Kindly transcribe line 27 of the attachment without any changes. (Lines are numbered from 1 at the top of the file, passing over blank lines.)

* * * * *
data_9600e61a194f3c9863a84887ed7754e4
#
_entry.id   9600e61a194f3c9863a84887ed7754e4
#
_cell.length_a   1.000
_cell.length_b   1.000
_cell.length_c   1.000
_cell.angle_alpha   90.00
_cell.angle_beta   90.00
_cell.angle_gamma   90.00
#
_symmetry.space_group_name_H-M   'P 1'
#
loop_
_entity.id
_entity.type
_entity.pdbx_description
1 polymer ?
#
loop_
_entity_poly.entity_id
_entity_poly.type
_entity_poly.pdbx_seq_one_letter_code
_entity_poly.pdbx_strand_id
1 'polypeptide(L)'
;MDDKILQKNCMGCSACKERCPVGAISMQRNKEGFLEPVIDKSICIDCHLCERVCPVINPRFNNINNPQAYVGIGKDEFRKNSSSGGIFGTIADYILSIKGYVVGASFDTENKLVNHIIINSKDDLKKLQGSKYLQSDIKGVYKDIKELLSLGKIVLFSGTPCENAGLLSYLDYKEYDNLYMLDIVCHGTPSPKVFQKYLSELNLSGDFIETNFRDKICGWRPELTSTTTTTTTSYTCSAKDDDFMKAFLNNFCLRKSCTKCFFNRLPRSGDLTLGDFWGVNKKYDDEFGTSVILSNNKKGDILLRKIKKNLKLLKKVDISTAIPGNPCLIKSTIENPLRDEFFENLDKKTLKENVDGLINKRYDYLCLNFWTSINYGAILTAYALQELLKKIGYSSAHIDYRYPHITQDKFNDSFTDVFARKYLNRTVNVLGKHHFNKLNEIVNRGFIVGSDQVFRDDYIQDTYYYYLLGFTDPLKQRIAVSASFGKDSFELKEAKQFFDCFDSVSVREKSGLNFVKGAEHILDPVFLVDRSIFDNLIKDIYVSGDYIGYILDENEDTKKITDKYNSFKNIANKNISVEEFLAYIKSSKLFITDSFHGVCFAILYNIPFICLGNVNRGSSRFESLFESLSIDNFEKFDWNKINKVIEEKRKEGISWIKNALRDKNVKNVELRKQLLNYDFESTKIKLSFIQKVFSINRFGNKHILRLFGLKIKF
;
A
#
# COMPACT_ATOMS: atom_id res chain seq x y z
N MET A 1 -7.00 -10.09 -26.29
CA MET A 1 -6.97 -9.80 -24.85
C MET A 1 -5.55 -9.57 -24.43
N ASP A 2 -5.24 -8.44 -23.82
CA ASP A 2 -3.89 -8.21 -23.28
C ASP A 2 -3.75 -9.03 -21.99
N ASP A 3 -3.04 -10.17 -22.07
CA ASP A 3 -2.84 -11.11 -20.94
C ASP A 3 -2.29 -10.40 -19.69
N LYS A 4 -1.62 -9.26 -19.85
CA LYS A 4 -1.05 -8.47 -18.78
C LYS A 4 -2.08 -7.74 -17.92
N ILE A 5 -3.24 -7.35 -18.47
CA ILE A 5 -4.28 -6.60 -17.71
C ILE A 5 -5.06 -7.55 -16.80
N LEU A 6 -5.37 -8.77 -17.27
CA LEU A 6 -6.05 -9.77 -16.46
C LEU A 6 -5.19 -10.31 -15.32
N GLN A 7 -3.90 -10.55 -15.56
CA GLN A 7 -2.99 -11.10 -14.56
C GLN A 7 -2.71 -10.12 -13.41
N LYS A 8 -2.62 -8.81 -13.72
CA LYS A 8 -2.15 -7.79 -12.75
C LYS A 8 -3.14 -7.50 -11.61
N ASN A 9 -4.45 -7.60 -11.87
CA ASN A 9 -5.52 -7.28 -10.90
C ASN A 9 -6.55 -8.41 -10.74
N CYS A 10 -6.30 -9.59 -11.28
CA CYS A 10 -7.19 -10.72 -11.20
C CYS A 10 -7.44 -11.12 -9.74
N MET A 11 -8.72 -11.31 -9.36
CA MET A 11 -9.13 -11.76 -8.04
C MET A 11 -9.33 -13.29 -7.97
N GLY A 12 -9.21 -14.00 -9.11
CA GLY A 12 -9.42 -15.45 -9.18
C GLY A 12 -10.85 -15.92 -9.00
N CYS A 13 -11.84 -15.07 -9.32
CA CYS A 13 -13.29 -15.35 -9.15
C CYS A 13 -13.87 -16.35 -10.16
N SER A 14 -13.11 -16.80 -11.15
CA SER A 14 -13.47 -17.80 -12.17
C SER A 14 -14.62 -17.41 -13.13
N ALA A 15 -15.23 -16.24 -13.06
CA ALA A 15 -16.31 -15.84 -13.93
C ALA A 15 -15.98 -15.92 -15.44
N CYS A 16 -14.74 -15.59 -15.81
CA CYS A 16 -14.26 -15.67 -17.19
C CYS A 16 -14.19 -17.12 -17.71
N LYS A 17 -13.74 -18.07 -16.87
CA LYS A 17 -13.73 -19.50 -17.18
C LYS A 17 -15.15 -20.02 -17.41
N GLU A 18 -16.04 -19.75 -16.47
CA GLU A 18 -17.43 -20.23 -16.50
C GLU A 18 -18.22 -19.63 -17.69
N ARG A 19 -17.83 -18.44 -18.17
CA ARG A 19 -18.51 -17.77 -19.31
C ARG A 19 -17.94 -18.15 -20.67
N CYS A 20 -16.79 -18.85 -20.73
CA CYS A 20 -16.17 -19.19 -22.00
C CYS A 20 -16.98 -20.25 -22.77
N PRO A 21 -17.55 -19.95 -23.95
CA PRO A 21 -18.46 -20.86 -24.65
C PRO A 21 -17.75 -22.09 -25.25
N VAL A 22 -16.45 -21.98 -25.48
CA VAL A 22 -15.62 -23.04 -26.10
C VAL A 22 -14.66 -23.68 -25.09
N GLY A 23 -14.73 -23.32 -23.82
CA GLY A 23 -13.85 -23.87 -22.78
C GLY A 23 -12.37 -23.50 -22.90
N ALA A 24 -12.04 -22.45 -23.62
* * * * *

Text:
;